Inevitable resettlement and national leaders - Solomon Star News

Inevitable resettlement and national leaders

10 March 2014

Dear Editor – The tide is rising; it is threatening our neighbours and our country. Some low lying islands and atolls existence are directly under threat from the unpredictable of the rising sea level as a result of climate change.

Physical erosion of some inlands seashore due to abnormal sea level rise are obvious to human eyes.

Hence, the importance of a resettlement scheme must be considered at the national level. I just hope and wish that our national leaders especially our elected provincial leaders and parliamentarians see the risk-realities that climate change poses to the lives of our coastal and low lying island dwellers.

The threat to these islands will be enormous in years to come and responsible governments should act on taking appropriate measures to avert loss of human lives unnecessarily.

The food crops and other plants, drinking water and other necessities on some of these islands are being affected due to unusual sea rise flooding their arable lands inundation, hence impacted heavily in their livelihoods. For those affected, life will never be the same again; this is a face of life.

History showed us the way forward. Our British Colonial masters who governed us for three quarter of a century (85 years) as British Solomon islands protectorate (BSIP) from 6th Oct 1893 until we attained nation hood on July 7, 1978 did a marvellous job with great wisdom namely not only the resettlement of in-Kiribati and Tuvaluans to Solomon islands in the 1950s and early 60s but to fellow Solomon islanders too.

People of Sikaiana, Lord Howe (Ontong Java) Tikopia, Reef Islands and out layers, Santa Ana, Bellona and others were part of the resettlement scheme when they were resettled to neighbouring big islands.

From their splendid philosophy, having foresight into the Solomon island foresight into the Solomon Islands foreseeable future regarding population increment (increase) and climate change has prevented overpopulation and major land disputes and tribal infighting over lands on these islands. We are indebted for their credible policy. Let that be an exemplary deed.

As we also learn from history as part of our learning process as human beings with moral abilities, can our nation than just talking about it both in parliament (locally) and on regional and international meetings and forums.

It is time to take action. Enough of paper work and repeated speeches regarding climate change. Hem taem for duim nao, problem long han nao. Naf fo tok tok nao! No more lame financial excused!

It is time to stop kidding and grow up to act truthfully and responsibly, putting efforts and acts together to move us forward. The only honourable thing to do instantly is to draft a bill, a resettlement bill and label it in parliament for deliberation to lay the foundation for its implementation constitutionally.

 From there, start the  process by negotiating with chiefs, people, resource and land owners and respective provincial government leaders where resettlement schemes are to be taken.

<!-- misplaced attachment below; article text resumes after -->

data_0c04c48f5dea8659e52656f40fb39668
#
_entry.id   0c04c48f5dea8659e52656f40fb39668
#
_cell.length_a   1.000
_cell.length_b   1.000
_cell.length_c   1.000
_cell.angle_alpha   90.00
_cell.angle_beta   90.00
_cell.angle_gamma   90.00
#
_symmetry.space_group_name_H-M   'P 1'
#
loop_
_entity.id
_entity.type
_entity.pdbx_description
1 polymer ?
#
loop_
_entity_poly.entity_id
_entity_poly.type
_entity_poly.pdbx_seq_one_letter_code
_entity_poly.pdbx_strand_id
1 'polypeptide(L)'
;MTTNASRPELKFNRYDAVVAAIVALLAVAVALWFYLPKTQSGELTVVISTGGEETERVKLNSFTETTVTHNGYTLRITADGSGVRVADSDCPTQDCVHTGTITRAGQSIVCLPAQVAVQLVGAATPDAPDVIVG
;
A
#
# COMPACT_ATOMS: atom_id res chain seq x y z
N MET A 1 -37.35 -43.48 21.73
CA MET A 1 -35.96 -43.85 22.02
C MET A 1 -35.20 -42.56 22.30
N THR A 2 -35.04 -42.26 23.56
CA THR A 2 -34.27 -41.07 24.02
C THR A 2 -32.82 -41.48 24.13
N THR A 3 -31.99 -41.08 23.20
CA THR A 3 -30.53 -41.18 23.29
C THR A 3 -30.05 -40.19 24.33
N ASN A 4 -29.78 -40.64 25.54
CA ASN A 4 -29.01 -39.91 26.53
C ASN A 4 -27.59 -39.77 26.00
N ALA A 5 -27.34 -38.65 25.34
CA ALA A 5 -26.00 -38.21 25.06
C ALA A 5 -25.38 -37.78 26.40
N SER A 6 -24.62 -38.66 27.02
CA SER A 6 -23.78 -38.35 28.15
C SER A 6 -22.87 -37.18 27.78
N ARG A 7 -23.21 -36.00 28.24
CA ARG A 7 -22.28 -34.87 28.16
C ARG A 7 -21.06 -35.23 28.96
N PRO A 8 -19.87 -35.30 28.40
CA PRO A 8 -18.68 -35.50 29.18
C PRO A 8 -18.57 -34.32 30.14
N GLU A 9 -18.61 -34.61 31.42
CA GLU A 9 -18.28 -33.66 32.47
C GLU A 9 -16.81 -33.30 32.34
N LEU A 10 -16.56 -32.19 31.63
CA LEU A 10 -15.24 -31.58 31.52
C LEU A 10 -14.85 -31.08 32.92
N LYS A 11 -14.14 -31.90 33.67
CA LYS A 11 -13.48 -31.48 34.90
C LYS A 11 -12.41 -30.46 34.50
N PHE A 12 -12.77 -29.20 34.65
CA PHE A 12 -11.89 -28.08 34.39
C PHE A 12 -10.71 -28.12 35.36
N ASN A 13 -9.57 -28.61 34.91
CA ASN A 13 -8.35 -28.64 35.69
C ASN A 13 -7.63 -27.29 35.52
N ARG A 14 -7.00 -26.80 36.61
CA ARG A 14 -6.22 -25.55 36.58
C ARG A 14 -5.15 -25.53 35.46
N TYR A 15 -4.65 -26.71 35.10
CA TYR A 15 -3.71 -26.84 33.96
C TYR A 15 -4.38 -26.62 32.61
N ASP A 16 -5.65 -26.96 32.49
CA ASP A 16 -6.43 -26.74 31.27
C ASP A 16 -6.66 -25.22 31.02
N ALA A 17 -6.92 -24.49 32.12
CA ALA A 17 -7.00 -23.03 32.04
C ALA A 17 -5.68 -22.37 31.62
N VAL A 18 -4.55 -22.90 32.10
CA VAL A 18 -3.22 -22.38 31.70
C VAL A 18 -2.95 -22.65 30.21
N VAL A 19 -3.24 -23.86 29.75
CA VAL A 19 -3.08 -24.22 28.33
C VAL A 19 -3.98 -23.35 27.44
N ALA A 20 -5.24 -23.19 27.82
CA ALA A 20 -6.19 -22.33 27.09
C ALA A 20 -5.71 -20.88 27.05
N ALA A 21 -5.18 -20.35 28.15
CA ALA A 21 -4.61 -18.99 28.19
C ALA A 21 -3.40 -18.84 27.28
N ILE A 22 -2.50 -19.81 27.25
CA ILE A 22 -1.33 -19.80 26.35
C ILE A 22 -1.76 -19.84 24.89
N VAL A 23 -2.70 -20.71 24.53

I understand that there are lands still owned by the government or alienated lands, like the Lunga and Tenaru lands on Guadalcanal. It would be quicker to negotiate than customary land.

The government school consider negotiating with the RIPEL management, Guadalcanal Province and the rightful owning-land tribes to have some of these lands for resettlement instead of selling them to foreigners.

Tell these who are residing or dwelling illegally (intruders) on those lands to vacate or otherwise evict them if orders to vacate not complied with.

It must be understood that they would be settlers are not landlers, however the threat exerted on them by nature demands us and our government to have moral obligations and responsibilities to act with compassion, care and love to protect and save lives of our people in need of a new home (resettlement).

I know land issues are complicated and sensitive neither easier due to customary and monetary values.

In this regard, what moral responsibilities do our national leaders take in much as the impending disastrous effects of climate change in the near future. It would be faceless not to act.

Let us move with empathy to protect lives instead of expressing sympathy when lives are lost just because we miserably failed to act when we should in timely manners and as expected to save neighbours drowning in the ocean.

As human we are, there are some good-hearted people out there, who are more than willing to offer their lands to such cause.

It is only when the process is nationally initiated, meticulously and holistically taken that we see and feel the holiness of our doings as we are daily reminded in the Holy Book, “Love your neighbour as you love yourself”, Mark 12: 31.

 The Holy Book requires us to have absolute unselfishness. Mathew 7: 17 and absolute love John 15: 13. So fellow Solomon islanders, especially our leaders in the highest house of the land. The message from above is clear and loud for us. Over to you Honourable Parliamentarians!


Clement Weston Fakasori